Defense spending the target

Updated: 2012-04-09 08:02

By Luo Yuan (China Daily)

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Defense spending the target

Most countries have a military budget, China's is neither the largest nor the fastest growing compared with other nations

Each year when China's top legislature and advisory body meet for their annual sessions in Beijing and announce the country's military budget, the Western media are guaranteed to peddle stories about the "China threat" with scare mongering headlines.

They know only too well, of course, that most countries in the world have a military budget, and the China's is neither the largest nor the fastest growing. In terms of size, the US military budget for 2012-2013 is $662 billion, compared to China's $106 billion. In terms of growth, India's budget for 2012-2013 is 17 per cent more than the previous one, while China will see a rise of merely 11.2 per cent. Why does no one point a finger at the United States or India as a military threat?

Every cent that is spent on the Chinese military is to safeguard its citizens and its territory and help maintain peace.

Last year, China spent $75 to protect each of its citizens, and $9.72 to protect each square kilometer of its land. The US on the other hand spent $2,201 to protect each of its citizens and $75.3 to protect each square kilometer of its territory. It is not difficult to see which country is the real threat.

Some have alleged that China's military budget has outgrown its demand for self-defense, but it should be pointed out that China has never staged any military exercises off the coast of another country or carried out any close reconnaissance of another country. And it is worth remembering that China has never seized a single inch of another country or region's territory. On the contrary, others are occupying its reefs and isles and plundering its resources. China is justified in spending money on its military to keep its territory intact.

Meanwhile, the international community has been urging China to shoulder greater global responsibilities, which means it needs sufficient military spending to meet these obligations. Also military salaries need to keep in line with inflation and the disaster relief capabilities of the army must be strengthened continuously.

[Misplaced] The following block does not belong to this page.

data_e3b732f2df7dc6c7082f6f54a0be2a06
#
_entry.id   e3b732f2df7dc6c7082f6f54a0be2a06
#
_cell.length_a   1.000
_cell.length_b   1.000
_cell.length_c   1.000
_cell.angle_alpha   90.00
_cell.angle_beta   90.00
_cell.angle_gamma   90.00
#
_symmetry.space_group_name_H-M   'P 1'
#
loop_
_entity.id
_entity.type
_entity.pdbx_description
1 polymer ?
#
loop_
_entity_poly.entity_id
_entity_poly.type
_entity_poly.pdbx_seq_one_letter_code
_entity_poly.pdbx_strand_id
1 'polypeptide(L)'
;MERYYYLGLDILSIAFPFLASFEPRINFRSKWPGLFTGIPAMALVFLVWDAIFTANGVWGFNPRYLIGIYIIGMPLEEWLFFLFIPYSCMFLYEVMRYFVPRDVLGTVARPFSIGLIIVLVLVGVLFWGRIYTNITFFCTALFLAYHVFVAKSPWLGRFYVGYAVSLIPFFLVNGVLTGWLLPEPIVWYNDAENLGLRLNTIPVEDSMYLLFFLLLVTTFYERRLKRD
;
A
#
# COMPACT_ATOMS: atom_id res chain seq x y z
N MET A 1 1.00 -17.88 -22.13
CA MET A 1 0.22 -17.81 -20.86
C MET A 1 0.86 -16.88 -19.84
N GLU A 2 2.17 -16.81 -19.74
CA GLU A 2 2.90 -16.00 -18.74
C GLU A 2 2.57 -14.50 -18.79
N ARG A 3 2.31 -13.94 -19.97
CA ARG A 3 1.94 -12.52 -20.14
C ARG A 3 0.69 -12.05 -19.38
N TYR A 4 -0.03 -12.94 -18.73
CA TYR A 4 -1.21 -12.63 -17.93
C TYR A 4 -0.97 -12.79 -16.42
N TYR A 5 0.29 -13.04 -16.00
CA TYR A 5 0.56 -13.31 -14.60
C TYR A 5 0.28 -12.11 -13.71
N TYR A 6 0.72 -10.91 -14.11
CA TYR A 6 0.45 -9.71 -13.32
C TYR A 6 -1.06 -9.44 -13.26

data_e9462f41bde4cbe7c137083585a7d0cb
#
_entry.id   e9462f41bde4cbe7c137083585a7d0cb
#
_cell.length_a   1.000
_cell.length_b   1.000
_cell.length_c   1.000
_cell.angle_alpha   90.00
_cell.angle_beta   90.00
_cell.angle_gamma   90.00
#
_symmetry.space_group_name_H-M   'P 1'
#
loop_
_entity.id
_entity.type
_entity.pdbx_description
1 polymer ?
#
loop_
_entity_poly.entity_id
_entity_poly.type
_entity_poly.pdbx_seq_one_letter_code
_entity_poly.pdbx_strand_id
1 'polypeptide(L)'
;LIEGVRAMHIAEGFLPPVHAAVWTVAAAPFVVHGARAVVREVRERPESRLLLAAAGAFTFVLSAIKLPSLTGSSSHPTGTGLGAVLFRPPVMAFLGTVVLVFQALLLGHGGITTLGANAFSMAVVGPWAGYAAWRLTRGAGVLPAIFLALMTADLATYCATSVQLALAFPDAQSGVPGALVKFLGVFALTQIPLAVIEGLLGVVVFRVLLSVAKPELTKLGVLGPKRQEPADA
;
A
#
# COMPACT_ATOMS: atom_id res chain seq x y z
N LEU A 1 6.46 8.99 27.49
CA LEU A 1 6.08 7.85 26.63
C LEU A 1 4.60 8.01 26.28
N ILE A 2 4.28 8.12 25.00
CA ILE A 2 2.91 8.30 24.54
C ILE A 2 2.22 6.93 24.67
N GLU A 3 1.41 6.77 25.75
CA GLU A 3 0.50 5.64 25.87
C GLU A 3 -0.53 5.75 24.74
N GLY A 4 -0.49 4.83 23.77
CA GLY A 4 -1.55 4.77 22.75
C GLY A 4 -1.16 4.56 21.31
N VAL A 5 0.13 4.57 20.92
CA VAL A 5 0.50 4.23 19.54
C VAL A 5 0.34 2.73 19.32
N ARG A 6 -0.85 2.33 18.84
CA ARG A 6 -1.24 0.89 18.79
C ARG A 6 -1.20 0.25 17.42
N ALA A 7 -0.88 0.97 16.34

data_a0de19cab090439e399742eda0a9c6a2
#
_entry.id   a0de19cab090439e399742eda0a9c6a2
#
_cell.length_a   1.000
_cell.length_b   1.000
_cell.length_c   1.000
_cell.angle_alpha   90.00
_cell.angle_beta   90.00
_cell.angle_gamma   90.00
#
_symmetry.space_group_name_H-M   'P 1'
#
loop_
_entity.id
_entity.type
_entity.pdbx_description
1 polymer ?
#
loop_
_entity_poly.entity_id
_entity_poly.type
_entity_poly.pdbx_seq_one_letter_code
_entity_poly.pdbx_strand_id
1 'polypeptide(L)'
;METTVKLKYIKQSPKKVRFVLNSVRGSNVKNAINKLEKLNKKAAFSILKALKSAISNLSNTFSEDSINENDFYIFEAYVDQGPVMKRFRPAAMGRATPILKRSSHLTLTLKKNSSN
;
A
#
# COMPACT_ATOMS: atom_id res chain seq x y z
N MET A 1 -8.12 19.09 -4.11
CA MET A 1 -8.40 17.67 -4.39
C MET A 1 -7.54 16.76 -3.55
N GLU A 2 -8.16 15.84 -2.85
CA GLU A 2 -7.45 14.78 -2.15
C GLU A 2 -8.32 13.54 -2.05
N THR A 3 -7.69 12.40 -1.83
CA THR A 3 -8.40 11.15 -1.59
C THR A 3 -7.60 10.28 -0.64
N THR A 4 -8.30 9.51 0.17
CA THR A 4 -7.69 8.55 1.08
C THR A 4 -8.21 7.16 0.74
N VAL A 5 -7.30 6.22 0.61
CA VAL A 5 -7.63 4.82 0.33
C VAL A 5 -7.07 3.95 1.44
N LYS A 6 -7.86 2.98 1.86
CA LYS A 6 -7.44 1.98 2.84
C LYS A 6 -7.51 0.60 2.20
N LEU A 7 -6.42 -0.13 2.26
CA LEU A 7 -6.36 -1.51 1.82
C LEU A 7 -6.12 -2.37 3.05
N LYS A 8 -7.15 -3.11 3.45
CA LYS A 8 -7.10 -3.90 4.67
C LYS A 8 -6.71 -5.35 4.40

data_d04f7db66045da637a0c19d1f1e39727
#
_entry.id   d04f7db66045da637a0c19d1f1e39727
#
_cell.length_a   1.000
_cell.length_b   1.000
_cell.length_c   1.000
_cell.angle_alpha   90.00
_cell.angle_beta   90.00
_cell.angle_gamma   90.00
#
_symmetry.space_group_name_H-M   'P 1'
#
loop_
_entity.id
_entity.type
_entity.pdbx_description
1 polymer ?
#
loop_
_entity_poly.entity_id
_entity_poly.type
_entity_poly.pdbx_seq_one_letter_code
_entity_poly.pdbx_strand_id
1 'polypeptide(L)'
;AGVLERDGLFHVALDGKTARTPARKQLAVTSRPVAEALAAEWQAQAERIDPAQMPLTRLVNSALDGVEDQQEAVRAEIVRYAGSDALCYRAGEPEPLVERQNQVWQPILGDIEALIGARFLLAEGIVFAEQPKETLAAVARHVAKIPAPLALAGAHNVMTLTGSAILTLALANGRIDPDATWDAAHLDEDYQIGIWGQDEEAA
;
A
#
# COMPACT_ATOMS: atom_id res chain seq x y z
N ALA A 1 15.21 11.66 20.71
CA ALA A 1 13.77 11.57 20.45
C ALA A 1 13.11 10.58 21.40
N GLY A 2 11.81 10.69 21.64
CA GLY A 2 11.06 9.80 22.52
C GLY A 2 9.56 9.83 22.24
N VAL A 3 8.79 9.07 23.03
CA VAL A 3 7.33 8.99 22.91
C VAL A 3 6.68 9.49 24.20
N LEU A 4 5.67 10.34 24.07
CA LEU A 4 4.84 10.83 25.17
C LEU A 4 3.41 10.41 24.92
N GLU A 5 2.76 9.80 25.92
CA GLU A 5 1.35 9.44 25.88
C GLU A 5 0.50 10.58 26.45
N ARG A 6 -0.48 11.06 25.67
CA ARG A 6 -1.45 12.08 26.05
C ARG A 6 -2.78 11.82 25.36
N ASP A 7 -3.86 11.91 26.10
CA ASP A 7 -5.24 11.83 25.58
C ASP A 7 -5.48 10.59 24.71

Unfortunately, no matter how open China makes its military spending, there are always some who claim it is hiding something, no matter how hard it tries to keep its military budget transparent.

In the previous fiscal year, China's military spending was $96.5 billion. Yet in its appraisal of China's military strength, the United States put the figure at $160 billion. Some Western think tanks have also alleged that China's military spending has increased by more than 18.6 percent every year during the past decade. However, during that period, only in 2009 did China's military spending rise by more than 18 percent.

In fact, China joined the UN Standardized Instrument for Reporting Military Expenditures in 2007, and has remained a law-abiding member, as evidenced by its annual breakdown of its military spending to the UN. Also, it compiles its annual military budget in line with its State Budget Law and National Defense Law and submits it to the National People's Congress for review and approval, and it reports the execution of the previous year's military spending to the National People's Congress for examination when the Congress meets in its annual session in the first quarter of the following year. Also, China subjects its military spending to supervision by audit authorities, and publishes a national defense white paper every two years to inform the international community of the absolute and relative figures of its military spending.

In fact, there are only a handful of countries trumpeting that China is a threat and they all need an imaginary enemy to drive their development. So anything China might say to justify itself is to no avail and it has to suffer from their labeling it a military threat despite all the evidence to the contrary.

Do as they wish, China will keep to its own path. Strengthening its national defense is the duty of a sovereign country and does not need to be tailored to the likes or dislikes of any other country.

The author is member of the national committee of the Chinese People's Political Consultative Conference, executive director and deputy secretary-general of the Chinese Society of Military Science. Source: